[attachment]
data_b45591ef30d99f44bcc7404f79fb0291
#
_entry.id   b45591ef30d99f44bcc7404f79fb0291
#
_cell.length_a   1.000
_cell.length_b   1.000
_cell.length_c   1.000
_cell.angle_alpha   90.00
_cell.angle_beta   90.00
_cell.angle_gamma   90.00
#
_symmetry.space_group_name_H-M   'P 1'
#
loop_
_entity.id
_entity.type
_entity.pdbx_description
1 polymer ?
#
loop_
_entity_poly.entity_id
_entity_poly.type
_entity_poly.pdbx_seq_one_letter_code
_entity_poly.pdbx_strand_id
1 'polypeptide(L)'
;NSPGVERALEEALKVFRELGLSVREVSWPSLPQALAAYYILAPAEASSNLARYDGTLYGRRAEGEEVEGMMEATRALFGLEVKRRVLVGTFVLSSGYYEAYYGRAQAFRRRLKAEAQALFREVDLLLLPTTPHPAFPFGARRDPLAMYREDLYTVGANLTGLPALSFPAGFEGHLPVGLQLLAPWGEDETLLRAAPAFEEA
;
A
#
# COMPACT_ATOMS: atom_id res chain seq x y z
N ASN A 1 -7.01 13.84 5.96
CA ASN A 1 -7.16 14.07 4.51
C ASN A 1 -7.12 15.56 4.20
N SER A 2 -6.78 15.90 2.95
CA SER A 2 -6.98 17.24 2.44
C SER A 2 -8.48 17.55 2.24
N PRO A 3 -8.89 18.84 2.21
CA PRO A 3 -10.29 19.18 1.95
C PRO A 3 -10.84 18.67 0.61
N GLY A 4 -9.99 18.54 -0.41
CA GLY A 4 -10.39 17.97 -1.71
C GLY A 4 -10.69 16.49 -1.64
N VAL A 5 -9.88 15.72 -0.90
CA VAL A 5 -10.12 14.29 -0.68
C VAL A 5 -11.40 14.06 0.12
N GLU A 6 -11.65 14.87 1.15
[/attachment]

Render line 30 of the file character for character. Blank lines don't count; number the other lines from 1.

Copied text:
# COMPACT_ATOMS: atom_id res chain seq x y z